Portable generators will also require protection from the elements under what could again be less than ideal circumstances. Safety must be kept in mind as a portable unit should never be operated inside. These systems must be operated at least 20 feet from home, and the exhaust should blow in the opposite direction.

The number of appliances that will connect to the unit can be limited. Maintaining a comfortable temperature inside the house during the hot, humid storm season is a top priority for most people. Keeping power active for the refrigerator and freezer prevents food from spoiling and can save hundreds of dollars.

The noise produced by a portable unit can also be a consideration, and this sound can be problematic if the unit will be running for several days. Portable units tend to be considerably noisier than most whole-house generator options.

Whole-House Generator Advantage

The main advantages of a whole-house unit over a portable unit are convenience and reliability. There are no guarantees that the fuel needed to power a mobile system will be readily available during a widespread power outage. Gas stations usually require electricity to pump fuel.

If you can locate an open gas station, there is the issue of transporting what could be dozens of gallons of gasoline to power your home for the duration of the outage, and again, this could be for days.

With a whole house generator, power to your home is restored automatically within seconds of a power failure. There are no trips outside to dig the unit out of storage to begin the process of powering it up. Additionally, the safety concerns of storing gallons of fuel to power the generator are no longer a concern.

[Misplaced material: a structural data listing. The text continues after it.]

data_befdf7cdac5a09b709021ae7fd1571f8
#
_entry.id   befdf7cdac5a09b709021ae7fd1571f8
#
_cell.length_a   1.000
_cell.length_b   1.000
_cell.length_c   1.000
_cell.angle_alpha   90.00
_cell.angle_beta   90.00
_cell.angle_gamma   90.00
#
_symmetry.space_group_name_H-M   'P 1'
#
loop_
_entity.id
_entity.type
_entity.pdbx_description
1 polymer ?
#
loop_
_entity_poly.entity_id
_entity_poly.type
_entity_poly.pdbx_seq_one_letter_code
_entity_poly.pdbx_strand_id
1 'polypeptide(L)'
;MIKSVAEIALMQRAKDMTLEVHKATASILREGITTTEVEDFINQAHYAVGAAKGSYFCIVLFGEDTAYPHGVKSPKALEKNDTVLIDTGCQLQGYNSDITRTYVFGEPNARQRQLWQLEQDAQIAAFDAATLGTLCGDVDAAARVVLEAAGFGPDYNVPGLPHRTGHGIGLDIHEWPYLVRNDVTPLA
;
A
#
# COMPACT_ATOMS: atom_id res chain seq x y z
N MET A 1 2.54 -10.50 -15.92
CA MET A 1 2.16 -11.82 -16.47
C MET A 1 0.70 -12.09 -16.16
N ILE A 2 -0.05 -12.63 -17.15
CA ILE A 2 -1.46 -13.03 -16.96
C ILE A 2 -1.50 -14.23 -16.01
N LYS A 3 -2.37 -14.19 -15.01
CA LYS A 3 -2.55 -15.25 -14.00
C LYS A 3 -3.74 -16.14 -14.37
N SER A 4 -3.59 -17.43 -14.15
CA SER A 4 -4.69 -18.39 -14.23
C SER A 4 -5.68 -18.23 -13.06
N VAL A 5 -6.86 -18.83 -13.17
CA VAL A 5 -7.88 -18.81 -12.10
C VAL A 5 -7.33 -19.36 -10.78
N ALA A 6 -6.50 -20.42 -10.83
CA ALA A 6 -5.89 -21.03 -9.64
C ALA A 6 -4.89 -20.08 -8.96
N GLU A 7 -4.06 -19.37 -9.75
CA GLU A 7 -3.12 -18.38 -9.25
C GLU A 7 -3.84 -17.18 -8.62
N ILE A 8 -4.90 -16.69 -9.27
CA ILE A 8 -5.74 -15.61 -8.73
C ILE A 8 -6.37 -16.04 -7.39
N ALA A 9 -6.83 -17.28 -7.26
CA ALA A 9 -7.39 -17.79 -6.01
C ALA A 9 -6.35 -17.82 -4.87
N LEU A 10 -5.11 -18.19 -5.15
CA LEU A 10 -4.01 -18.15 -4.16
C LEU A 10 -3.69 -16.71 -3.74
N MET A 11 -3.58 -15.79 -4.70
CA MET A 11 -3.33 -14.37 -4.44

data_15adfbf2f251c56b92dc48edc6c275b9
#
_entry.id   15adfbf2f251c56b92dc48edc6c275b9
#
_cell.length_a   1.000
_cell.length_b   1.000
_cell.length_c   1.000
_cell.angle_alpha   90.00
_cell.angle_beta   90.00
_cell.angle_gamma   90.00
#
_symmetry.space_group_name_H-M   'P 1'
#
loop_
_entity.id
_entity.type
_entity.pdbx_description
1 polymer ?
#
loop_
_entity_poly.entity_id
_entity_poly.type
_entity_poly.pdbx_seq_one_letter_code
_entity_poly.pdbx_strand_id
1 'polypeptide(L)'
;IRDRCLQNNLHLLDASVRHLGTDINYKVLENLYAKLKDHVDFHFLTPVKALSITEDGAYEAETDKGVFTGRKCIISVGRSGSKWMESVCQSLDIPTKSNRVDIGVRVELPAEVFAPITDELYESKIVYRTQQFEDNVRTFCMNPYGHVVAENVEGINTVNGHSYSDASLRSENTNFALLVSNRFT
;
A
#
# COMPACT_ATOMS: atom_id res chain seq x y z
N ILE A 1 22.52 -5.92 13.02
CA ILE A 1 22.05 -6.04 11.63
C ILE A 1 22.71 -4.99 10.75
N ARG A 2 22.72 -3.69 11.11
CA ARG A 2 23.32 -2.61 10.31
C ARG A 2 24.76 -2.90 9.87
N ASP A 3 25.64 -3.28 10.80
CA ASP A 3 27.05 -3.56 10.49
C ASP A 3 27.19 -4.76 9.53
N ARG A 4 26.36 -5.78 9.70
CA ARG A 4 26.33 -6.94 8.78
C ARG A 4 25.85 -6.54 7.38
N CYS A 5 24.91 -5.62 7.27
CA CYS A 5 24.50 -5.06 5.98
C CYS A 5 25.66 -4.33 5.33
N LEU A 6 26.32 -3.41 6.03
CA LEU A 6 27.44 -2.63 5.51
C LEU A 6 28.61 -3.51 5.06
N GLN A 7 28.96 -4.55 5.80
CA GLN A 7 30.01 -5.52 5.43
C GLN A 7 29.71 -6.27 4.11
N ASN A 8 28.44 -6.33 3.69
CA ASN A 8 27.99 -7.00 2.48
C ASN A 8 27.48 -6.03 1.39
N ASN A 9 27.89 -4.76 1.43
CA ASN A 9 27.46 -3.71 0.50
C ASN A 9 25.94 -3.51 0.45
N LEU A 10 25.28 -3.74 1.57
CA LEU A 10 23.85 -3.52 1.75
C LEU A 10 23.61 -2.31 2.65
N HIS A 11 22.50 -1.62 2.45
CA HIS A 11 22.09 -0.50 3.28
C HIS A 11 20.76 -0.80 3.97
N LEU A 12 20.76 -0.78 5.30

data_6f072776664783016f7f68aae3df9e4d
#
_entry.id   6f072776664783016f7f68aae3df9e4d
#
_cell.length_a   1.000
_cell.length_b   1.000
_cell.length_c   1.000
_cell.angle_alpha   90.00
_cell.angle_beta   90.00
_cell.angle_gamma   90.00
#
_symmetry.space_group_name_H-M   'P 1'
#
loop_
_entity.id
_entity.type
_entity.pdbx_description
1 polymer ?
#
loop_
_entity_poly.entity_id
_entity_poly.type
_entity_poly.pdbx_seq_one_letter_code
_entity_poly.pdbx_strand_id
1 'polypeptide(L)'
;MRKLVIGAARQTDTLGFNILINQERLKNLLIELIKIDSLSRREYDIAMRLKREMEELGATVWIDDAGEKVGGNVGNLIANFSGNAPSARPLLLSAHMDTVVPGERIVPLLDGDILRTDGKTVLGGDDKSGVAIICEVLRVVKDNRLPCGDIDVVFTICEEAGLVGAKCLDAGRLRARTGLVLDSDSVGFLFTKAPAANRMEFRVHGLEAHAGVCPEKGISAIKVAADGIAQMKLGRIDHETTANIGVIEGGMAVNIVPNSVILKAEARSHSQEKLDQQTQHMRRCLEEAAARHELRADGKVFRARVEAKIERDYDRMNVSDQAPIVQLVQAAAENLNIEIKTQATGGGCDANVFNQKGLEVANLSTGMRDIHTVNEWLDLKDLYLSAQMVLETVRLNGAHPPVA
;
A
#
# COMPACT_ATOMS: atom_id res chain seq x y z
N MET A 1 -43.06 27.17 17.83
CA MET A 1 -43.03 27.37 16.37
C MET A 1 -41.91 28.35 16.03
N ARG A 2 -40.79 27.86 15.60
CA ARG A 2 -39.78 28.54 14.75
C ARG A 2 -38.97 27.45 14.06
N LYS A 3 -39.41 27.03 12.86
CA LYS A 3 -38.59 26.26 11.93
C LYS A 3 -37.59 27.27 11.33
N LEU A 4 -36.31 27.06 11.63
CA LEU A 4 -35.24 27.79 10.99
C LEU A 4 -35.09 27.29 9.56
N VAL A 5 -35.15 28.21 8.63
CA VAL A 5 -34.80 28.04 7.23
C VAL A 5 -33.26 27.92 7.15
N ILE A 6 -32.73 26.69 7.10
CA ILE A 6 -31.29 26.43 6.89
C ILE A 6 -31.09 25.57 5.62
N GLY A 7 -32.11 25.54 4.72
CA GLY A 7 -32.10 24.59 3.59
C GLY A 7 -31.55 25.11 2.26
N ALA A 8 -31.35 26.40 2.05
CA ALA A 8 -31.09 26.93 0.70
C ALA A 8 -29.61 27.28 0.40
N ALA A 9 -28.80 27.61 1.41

The whole house generator is also built to be exposed to the elements for extended periods, so there are no worries about possible wind and rain exposure.

During the hot and humid storm season, many people want to prioritize power to the air conditioning, and with good reason! When selecting a whole house generator, the professional working with you will make sure that you have a unit that will power the entire home.

A whole house generator can also add to the resale value of the home if you should decide to place your home on the market in the future.

When is the Best Time to Install a Generator in Your Home?

The best time to have a Generator installed in your home is before you need one. The beginning of storm season is when quality installers will be the busiest, and this can cause unwanted delays in the generator installation.

Meeting with the professional during the off season can help to ensure a smooth process from start to finish so that, when the next big storm hits, both you and your new whole house generator will be ready.

Air & Energy has been in business since 1983 in Manatee County, Florida. We have a mission to provide our community with the best plumbing, air conditioning, and electrical services around. Please visit us at Air & Energy.